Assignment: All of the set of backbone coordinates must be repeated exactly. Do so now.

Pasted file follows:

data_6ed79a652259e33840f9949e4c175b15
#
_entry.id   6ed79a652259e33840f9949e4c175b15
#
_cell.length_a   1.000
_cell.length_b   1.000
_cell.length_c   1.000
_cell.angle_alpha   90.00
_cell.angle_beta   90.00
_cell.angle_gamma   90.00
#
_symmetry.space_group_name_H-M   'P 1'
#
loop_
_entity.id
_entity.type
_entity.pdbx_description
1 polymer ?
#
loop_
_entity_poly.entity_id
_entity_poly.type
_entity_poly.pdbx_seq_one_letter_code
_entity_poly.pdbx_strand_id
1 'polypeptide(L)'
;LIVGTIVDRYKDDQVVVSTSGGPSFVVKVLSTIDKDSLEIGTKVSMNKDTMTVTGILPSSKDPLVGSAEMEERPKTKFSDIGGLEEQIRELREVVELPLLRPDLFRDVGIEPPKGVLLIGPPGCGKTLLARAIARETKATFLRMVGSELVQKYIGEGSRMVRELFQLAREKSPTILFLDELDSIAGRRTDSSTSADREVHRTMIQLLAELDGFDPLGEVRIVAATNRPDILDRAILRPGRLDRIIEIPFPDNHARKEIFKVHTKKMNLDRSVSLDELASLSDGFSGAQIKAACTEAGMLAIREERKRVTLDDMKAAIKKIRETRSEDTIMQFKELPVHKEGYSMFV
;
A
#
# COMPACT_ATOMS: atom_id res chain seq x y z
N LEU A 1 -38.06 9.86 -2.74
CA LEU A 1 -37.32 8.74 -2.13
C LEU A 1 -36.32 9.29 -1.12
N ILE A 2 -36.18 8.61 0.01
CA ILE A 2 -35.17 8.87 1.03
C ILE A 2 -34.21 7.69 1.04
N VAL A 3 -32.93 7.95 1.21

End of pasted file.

data_6ed79a652259e33840f9949e4c175b15
#
_entry.id   6ed79a652259e33840f9949e4c175b15
#
_cell.length_a   1.000
_cell.length_b   1.000
_cell.length_c   1.000
_cell.angle_alpha   90.00
_cell.angle_beta   90.00
_cell.angle_gamma   90.00
#
_symmetry.space_group_name_H-M   'P 1'
#
loop_
_entity.id
_entity.type
_entity.pdbx_description
1 polymer ?
#
loop_
_entity_poly.entity_id
_entity_poly.type
_entity_poly.pdbx_seq_one_letter_code
_entity_poly.pdbx_strand_id
1 'polypeptide(L)'
;LIVGTIVDRYKDDQVVVSTSGGPSFVVKVLSTIDKDSLEIGTKVSMNKDTMTVTGILPSSKDPLVGSAEMEERPKTKFSDIGGLEEQIRELREVVELPLLRPDLFRDVGIEPPKGVLLIGPPGCGKTLLARAIARETKATFLRMVGSELVQKYIGEGSRMVRELFQLAREKSPTILFLDELDSIAGRRTDSSTSADREVHRTMIQLLAELDGFDPLGEVRIVAATNRPDILDRAILRPGRLDRIIEIPFPDNHARKEIFKVHTKKMNLDRSVSLDELASLSDGFSGAQIKAACTEAGMLAIREERKRVTLDDMKAAIKKIRETRSEDTIMQFKELPVHKEGYSMFV
;
A
#
# COMPACT_ATOMS: atom_id res chain seq x y z
N LEU A 1 -38.06 9.86 -2.74
CA LEU A 1 -37.32 8.74 -2.13
C LEU A 1 -36.32 9.29 -1.12
N ILE A 2 -36.18 8.61 0.01
CA ILE A 2 -35.17 8.87 1.03
C ILE A 2 -34.21 7.69 1.04
N VAL A 3 -32.93 7.95 1.21